Google Nik Photo Editing Collection Now FREE!

Texting Trio. Santiago, Chile, 2016
Texting Trio. Santiago, Chile, 2016 (I thought they might all have been downloading the Google Nik Collection, but there is no mobile device version. So, maybe they were downloading Google-Nik’s Snapseed instead, eh?)

 

Yep, FREE. Gratis. At no cost to you.

So, what you had to pay $149.00 for just last month is now being passed out to all comers at no charge. This unusual move makes me wonder if Google is really going to invest any effort into future upgrades and improvements. Time will tell, I propose.

If you are interested–and you might as well be at the current price point–just go to the Google Nik Collection website to check it out.

The Collection includes the following applications:

Analog Efex Pro (for old classic camera, lens, and film imitation effects)

Dfine (for noise reduction)

Silver Efex Pro (for B&W conversions)

Color Efex Pro (many different color effects, styles, adjustments)

Viveza (to adjust color and tonality)

Sharpener Pro (for input and output sharpening)

HDR Efex Pro (for, you guessed it, various HDR effects, from the good, to the bad, to the ugly)

Some additional Google Nik observations…

–This suite can apparently be used in stand-alone mode but is not really designed that way. You’ll have to spend some private time with Ms. Google to work out this option–I can’t help you as I use these applications via Photoshop as host.

–Downloading the bunch is worth it just to get the most excellent Silver Efex Pro. I use this for my black and white conversions almost exclusively (as I did in the above image) and many photogs agree it is one of the best. (You can certainly come close with Photoshop, Lightroom, or Elements, but it is more difficult to do.)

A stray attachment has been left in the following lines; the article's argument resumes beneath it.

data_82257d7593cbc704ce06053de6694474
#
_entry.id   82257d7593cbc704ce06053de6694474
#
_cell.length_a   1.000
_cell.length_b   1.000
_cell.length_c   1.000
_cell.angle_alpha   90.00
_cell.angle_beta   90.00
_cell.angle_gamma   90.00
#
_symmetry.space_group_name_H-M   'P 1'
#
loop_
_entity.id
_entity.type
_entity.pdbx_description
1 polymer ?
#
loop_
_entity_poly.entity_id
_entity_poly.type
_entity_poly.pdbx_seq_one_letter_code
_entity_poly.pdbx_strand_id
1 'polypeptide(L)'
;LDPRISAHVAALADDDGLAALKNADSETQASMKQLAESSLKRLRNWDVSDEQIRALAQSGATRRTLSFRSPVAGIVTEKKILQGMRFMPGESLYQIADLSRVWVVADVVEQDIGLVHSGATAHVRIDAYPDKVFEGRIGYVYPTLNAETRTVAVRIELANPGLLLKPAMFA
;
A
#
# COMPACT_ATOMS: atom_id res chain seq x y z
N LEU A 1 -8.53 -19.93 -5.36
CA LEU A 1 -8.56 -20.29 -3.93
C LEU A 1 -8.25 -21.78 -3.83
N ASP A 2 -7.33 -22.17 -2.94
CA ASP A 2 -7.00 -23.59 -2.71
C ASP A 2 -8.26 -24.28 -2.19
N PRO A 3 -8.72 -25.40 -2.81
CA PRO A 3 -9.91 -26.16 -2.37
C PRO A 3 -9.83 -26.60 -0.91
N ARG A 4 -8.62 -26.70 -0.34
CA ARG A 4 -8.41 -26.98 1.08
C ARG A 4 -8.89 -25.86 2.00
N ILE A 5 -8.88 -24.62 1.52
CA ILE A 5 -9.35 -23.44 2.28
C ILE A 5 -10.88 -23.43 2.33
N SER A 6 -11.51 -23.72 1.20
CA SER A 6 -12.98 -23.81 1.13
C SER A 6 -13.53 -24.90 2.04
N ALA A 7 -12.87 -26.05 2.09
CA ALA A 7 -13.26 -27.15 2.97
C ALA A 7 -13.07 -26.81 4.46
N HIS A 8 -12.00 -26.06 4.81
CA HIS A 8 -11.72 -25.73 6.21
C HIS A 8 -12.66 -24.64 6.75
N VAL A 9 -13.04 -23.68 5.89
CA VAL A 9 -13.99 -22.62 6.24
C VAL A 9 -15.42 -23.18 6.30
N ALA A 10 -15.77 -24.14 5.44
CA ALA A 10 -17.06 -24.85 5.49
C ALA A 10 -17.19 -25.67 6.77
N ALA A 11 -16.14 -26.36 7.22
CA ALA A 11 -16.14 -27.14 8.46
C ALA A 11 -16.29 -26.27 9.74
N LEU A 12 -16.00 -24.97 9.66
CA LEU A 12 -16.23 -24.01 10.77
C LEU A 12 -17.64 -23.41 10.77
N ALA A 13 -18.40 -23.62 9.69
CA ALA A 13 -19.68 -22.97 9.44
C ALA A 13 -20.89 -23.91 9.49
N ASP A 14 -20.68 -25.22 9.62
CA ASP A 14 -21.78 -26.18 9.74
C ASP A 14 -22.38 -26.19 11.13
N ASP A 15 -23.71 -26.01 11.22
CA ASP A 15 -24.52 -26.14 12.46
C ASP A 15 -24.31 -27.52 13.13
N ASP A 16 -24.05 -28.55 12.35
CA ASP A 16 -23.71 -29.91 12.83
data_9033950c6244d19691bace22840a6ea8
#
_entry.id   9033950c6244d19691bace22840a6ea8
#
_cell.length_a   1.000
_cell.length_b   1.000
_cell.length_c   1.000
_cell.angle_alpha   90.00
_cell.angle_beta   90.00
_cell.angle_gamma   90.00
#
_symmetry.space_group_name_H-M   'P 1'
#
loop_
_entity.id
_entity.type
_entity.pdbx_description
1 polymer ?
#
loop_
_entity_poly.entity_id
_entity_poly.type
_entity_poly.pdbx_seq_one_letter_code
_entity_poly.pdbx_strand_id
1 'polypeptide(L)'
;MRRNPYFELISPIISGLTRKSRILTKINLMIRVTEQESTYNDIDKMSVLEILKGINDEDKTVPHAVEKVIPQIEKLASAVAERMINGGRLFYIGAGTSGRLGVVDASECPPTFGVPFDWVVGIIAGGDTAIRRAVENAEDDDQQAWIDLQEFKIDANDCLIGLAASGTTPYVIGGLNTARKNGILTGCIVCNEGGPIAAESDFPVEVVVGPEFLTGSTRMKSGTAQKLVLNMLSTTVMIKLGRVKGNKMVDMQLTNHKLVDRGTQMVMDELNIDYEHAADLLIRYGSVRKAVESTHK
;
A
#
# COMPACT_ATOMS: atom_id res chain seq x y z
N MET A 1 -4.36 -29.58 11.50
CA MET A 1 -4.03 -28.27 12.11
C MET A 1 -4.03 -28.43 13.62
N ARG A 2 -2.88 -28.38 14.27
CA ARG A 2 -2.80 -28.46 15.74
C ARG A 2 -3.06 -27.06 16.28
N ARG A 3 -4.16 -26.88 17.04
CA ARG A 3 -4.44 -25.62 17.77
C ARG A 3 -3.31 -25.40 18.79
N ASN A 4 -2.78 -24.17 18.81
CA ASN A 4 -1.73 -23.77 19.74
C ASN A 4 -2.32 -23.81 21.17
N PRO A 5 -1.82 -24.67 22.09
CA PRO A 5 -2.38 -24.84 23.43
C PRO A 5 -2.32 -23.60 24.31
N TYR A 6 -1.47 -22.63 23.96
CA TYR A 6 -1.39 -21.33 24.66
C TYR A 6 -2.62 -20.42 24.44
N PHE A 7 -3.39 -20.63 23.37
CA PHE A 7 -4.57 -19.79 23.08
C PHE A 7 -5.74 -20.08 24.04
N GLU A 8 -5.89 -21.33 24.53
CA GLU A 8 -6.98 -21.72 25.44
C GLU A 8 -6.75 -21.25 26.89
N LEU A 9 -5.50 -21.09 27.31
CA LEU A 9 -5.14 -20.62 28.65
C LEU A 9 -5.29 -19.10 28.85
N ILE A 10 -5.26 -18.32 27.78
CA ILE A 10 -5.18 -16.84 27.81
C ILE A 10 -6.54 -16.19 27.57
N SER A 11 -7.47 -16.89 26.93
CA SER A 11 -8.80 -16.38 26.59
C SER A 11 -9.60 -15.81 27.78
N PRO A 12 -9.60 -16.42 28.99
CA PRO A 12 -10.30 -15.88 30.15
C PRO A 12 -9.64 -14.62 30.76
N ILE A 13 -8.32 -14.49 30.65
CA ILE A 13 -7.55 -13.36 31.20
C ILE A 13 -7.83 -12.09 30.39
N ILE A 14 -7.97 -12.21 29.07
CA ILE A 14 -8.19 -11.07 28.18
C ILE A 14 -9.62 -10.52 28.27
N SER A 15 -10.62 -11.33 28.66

Color Effects Pro has a “Tonal Contrast” preset (with several sub options) that I use quite often for my color images.

–The only other applications I use are Analog Efex (only occasionally for messing around with wet plate and retro camera simulations) and HDR Efex (on a very, very rare instance).

–All of these applications allow an almost infinite number of alternative adjustments and options once you have selected a preset as a starting point.

–All of these applications are fairly intuitive and are easy to learn by simply playing around with presets and sliders. The Google Nik website linked above (as well as YouTube) is full of help videos if you need further assistance.

La Voz del Pueblo (Voice of the People)

The words of the prophets are written on the subway walls.” –Simon and Garfunkle

A few local examples from around the Mendoza metro area…

 

Some good advice here, maybe?

TV, Facebook, Wake Up! Mendoza, Argentina, 2016
TV, Facebook, Wake Up! Mendoza, Argentina, 2016

 

This next one could be roughly translated, “To be a fan of the local Godoy Cruz soccer club is to live a constant party.” Bodeguero also can mean the person in charge of a winery as was the original sponsor-founder of this football club (Antonio Tomba)–some double meaning going on there. Godoy Cruz is the only Mendoza-area soccer team to have made it into the First Division (the Big Leagues) in Argentina, so they now play River Plate, Boca Juniors, and the other big money powerhouses of this soccer-mad country:

Ser Bodeguero. Godoy Cruz, Mendoza, Argentina, 2016
Ser Bodeguero. Godoy Cruz, Mendoza, Argentina, 2016

 

From an impulsive Eric Clapton fan and likely guitar novice:

Clapton is God. Mendoza, Argentina, 2016
Clapton is God. Mendoza, Argentina, 2016

 

This one could apply directly to those photographers who constantly fret about the Rule of Thirds:

Fuck the Rules. Mendoza, Argentina, 2016
Fuck the Rules. Mendoza, Argentina, 2016